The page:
Raising Money-Smart Kids: Teaching Financial Literacy at Home

Financial education is defined as any activity that assists young people’s knowledge and skills in the realm of money management. It can help people make more informed decisions from an early age. The Bank of England surveyed young people on this topic and 81% of 15-18 year olds across the UK said that they worried about money with 72% wanting to learn more about money and finance in school.

The education curriculum may be out of your control, but nothing is stopping you from taking matters into your own hands to help your kids flourish. 

The importance of teaching financial literacy

Young children can be extremely impressionable, so the earlier you normalise talking about money, the more of an impact this will have later in life. This way, you can benefit from open and honest conversations about money, which in turn could reduce the risk of them landing into financial difficulties, such as getting into debt or being held back by a lack of savings. If you don’t encourage financial literacy, kids won’t be as well-equipped in later life. 

Statistics show that three quarters of the UK falls below the financial literacy benchmark – and young people scored the lowest. While life experience undoubtedly explains an enhanced understanding with age, the benefits of financial literacy can be profound from a young age.

From explaining how to boost your credit score to help with a mortgage to saving for a large purchase that will enhance your life, there is plenty of ground to cover in terms of financial literacy. You can raise topics based on everyday scenarios by explaining something you’ve watched on TV together or by expanding on real-life topics when helping them with their homework. If you look hard enough, there are lots of opportunities to naturally embed these conversations in a way that feels natural.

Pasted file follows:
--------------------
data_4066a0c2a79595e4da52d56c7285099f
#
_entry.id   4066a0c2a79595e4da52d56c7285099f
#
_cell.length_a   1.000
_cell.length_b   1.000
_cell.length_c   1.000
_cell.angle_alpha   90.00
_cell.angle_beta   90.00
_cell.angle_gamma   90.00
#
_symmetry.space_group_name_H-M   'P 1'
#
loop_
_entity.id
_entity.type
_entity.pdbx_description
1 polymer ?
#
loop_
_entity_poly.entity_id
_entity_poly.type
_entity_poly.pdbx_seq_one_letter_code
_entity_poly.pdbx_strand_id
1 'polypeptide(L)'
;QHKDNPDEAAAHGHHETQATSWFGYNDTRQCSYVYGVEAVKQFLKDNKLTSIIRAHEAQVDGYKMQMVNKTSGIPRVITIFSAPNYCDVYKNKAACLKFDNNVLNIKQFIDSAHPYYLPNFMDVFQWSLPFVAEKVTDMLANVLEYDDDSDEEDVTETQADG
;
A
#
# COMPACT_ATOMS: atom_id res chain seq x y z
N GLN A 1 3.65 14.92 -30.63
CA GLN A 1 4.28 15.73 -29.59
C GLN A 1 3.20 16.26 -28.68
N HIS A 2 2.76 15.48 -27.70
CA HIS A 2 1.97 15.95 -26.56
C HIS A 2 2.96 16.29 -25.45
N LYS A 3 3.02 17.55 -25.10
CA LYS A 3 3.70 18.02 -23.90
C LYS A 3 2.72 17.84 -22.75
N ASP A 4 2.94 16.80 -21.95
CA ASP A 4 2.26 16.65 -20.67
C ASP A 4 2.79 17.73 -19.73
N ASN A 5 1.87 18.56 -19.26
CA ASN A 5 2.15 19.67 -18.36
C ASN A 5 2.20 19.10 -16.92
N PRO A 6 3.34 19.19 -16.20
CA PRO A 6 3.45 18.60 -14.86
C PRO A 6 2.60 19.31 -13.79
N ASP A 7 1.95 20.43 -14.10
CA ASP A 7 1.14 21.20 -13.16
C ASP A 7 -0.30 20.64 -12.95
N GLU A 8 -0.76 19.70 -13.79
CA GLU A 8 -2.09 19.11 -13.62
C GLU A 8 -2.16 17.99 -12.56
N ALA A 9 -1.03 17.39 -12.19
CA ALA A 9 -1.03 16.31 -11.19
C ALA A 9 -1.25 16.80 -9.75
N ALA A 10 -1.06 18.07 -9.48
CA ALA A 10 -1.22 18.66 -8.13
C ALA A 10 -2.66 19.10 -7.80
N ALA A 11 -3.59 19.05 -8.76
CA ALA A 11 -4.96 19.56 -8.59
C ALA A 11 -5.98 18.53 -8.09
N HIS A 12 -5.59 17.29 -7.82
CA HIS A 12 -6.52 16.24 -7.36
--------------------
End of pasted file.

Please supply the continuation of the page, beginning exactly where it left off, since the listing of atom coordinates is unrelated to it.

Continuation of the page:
Setting a good example

Children are impressionable – so what better way to showcase examples of good financial literacy than by demonstrating it in your day-to-day? If you can show that you have good financial control, whether through the food shop or shopping around to buy larger purchases, your kids will remember this and adopt these habits over time. 

If you can prove that handling your finances well can become a habit, they’re sure to adopt this as they grow up and gain more responsibility.


Everyday conversations are a great in-road. The more transparent and open you are the better, whether talking about the logistics of buying a new car or explaining the process of applying for a mortgage. Rael-life scenarios will help them envisage these later down the line. Relatability is an important part of learning. 

Be honest about your regrets and mistakes too. Perhaps you regretted getting a car on finance – if so, let them know why so they’re aware of this. Feel free to share mistakes from when you were younger too. You might have spent a large amount of money on something you regret or you might have started saving later than you would have liked.

Use technology

It’s no secret that technology can play a huge role in education. Kids need entertainment, so why not combine this with learning? Whether you use mobile apps or fun YouTube videos, financial literacy can take many different forms, so whatever age your child is, there’ll be something out there designed for their age group. It also means that kids can embed this knowledge on their own terms.